Imagine you're a brewer who enjoys certain things outside the world of making and enjoying beer. Things like spending time sailing on the ocean, squeezing in as much fishing as you can, setting off on adventures and, when the time and occasion presents itself, shaking your tail feather.
We're lucky in Australia that there are plenty of opportunities to do such things. But what if the opportunity arose to do them while brewing in an idyllic beachside location in Bali?
If you've never visited the Indonesian island, the combination of the words "beer" and "Bali" will most likely conjure images of hordes of Aussie tourists knocking back Bintangs while wearing Bintang singlets, yet the scene there is changing.
Back in 2018, Crafty writer Mick Wüst set out to see if he could find good beer while on holiday there; since then, more craft beer venues have opened, as have breweries like Black Sand offering diversity for those drinkers seeking it.
"It's one of those scenes that's about six years behind where we are in Australia, but catching up quickly," is the view of Sam Füss, one of Australia's best-known and most-awarded brewers.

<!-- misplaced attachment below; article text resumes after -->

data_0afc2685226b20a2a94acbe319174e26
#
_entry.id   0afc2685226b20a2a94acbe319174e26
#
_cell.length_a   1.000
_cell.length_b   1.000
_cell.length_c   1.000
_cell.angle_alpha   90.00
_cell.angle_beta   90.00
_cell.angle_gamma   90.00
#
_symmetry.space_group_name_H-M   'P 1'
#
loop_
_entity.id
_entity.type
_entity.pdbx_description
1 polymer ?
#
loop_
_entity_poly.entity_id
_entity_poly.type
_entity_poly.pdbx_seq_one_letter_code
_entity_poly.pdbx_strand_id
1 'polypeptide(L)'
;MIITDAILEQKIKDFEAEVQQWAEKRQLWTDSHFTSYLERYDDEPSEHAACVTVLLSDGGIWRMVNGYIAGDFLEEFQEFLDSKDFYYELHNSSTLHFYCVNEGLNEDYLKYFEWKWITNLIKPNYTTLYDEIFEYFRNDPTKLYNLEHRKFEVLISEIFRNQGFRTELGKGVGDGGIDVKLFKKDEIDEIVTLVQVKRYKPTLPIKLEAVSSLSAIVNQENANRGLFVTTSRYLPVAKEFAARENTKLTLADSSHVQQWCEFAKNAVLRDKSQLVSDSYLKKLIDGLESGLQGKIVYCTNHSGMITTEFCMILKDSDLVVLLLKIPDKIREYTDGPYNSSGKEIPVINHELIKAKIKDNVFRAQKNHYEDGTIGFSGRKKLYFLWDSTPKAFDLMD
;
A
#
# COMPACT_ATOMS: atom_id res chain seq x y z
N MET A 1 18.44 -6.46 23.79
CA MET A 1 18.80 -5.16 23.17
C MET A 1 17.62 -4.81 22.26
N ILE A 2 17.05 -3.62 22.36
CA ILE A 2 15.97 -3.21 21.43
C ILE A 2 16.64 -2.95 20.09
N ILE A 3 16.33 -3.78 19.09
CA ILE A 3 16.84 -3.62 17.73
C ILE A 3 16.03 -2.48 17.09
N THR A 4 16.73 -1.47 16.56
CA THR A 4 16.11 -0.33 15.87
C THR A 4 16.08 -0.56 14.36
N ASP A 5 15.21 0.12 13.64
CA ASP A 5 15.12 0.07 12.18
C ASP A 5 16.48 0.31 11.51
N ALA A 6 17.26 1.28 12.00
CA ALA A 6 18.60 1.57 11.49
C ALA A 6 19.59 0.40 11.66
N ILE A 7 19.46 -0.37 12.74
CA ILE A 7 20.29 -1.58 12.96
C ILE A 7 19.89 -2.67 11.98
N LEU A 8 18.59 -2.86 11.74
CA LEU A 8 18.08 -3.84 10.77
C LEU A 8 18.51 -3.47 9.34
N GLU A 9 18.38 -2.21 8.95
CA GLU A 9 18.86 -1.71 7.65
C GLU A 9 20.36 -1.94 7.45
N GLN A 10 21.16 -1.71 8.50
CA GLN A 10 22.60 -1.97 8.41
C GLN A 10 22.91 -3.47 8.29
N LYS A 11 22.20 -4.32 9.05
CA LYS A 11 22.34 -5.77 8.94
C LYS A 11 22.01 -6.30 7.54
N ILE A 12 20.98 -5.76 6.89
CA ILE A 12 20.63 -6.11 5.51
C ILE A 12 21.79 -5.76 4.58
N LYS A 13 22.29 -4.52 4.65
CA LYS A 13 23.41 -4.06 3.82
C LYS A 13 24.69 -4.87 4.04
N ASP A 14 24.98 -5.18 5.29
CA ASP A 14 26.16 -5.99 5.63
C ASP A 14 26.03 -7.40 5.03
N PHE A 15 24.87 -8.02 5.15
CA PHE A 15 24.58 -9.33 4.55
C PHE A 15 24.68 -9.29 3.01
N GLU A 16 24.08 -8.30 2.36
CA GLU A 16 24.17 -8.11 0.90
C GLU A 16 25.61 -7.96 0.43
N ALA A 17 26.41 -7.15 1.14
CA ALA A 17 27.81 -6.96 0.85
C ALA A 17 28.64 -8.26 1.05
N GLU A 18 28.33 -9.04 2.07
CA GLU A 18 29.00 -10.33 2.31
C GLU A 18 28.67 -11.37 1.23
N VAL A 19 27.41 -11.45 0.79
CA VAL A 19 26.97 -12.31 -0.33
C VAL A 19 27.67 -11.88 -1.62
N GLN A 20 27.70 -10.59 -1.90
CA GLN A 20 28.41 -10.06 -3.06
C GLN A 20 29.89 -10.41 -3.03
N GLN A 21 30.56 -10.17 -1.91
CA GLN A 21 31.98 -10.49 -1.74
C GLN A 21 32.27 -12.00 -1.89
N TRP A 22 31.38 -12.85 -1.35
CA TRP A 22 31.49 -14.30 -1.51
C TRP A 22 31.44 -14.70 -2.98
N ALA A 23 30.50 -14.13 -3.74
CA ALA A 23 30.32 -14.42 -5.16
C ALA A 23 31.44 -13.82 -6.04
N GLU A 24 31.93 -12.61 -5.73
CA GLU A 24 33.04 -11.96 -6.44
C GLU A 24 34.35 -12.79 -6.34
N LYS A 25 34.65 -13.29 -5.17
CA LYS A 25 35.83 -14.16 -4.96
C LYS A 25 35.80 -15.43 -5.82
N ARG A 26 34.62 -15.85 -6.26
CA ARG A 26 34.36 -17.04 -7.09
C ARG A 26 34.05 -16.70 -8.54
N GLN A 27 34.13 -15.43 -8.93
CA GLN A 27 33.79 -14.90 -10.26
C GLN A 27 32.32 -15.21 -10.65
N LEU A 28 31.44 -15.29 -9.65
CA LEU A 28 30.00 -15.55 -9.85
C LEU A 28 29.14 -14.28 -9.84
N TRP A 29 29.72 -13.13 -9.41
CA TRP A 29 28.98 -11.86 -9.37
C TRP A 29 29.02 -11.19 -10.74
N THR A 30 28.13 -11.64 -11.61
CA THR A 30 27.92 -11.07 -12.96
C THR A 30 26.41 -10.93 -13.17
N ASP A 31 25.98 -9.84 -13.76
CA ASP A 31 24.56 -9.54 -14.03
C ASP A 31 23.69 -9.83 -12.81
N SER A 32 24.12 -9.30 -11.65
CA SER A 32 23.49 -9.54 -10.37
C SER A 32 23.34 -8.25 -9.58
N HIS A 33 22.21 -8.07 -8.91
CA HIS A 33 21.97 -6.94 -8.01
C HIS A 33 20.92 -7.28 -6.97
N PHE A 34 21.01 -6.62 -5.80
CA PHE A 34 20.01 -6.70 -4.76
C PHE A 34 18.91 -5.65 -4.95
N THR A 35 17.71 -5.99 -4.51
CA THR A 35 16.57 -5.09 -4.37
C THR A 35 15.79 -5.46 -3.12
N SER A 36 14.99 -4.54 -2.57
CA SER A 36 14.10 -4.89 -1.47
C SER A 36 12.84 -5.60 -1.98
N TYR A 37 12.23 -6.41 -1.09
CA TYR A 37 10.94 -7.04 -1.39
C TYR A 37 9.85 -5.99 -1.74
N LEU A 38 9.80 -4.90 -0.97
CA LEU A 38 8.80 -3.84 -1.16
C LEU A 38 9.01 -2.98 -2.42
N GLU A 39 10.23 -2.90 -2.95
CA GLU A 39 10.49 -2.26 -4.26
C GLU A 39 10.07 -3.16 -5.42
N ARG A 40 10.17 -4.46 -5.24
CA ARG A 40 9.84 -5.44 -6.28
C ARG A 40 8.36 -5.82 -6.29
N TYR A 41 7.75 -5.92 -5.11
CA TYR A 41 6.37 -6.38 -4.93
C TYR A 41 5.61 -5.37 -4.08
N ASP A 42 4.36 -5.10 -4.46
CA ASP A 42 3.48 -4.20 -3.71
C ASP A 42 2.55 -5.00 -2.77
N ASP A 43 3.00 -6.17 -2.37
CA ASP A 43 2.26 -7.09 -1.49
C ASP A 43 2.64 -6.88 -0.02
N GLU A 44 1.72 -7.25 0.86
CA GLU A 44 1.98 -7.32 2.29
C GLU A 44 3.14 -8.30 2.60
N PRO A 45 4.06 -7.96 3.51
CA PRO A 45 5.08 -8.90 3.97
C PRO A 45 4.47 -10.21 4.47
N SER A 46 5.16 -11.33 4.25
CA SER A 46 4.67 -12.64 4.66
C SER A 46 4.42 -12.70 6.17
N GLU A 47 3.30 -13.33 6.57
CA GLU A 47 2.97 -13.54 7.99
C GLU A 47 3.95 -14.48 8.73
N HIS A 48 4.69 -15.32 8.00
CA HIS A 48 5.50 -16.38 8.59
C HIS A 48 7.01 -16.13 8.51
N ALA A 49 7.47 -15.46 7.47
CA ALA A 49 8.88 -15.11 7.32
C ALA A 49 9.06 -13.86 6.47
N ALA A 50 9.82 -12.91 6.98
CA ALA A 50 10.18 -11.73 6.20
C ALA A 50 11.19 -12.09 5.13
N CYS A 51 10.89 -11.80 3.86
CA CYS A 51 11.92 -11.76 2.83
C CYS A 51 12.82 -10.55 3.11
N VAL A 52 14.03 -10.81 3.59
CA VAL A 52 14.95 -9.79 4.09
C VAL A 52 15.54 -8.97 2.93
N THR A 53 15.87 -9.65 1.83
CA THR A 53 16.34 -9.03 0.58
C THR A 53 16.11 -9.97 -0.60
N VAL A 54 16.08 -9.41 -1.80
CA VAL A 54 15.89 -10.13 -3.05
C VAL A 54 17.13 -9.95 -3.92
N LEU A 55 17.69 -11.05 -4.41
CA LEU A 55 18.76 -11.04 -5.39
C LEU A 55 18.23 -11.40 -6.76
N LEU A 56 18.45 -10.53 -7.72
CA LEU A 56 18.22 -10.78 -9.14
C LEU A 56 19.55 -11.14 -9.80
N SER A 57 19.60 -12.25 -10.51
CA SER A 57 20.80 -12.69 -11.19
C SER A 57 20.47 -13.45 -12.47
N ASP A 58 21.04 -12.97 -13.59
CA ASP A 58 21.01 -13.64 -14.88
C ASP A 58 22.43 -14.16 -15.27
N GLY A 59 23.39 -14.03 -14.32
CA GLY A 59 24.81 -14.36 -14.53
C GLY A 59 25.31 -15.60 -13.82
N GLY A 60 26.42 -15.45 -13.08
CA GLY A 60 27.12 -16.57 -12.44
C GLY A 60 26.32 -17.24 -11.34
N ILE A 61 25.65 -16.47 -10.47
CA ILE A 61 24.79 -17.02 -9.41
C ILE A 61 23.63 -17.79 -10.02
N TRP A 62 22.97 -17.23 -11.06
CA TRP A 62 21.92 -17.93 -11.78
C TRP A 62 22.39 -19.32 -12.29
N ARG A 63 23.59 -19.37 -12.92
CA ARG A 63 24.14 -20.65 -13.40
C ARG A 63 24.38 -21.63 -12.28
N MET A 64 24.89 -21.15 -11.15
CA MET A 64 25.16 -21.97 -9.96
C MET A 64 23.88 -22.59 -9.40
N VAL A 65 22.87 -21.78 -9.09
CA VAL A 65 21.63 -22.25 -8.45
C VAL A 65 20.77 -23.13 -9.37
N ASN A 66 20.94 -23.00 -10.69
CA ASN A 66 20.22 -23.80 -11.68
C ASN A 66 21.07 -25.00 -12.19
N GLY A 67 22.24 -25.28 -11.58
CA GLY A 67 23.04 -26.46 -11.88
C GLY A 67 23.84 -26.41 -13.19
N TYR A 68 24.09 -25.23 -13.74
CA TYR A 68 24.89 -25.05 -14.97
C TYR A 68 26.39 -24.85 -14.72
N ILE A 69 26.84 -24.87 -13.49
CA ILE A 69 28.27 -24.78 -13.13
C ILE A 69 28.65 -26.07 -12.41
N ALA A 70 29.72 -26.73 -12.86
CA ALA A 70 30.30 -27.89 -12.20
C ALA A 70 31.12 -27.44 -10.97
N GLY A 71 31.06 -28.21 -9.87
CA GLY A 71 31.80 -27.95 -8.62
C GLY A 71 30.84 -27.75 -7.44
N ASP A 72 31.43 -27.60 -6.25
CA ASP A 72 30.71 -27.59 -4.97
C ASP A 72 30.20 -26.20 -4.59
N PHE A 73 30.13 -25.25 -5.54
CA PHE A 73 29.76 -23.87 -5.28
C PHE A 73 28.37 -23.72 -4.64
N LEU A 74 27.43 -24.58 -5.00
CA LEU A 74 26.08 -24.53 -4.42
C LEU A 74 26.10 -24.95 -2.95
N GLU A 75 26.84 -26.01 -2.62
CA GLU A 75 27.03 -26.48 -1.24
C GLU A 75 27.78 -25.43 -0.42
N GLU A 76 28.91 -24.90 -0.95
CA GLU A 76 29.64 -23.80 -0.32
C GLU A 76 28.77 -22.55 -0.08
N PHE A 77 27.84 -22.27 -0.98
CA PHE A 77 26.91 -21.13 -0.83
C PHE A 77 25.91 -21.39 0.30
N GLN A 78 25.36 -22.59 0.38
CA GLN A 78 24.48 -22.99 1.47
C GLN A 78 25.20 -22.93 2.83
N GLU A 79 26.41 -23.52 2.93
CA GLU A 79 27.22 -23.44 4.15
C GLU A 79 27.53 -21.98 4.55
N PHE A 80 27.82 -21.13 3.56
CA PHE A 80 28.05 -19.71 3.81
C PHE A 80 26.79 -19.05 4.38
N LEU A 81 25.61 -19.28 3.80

But why should she care, given she's spent her career brewing across Australia, and much of her life outside the brewery in recent years living and touring the east coast with her partner and their cats Archie and Peppercorn on their 45-foot yacht Sarabande II?
Simple: she's off to head up brewing at a brand new – and ambitious – brewing company in the island's northwest.
"Australia was ten years behind the States, but we're setting our own trends now and I can see Indonesia catching up with us too," she adds.
Soon, she'll be part of that chase too. She was approached by the team behind the just-named Beaches Brewing Co Bali who have installed a 30hL production brewery surrounded by rural farming land close to Indonesia's premier diving area. Once up and running, there will be a cellar door/bar at the main brewery geared towards people tripping around North Bali and the dive scene; down the line, the plan is to open brewpubs around Bali aimed more at the expat and tourist market as well as sending beer to Java, where the owners already have a craft beer taproom in Jakarta.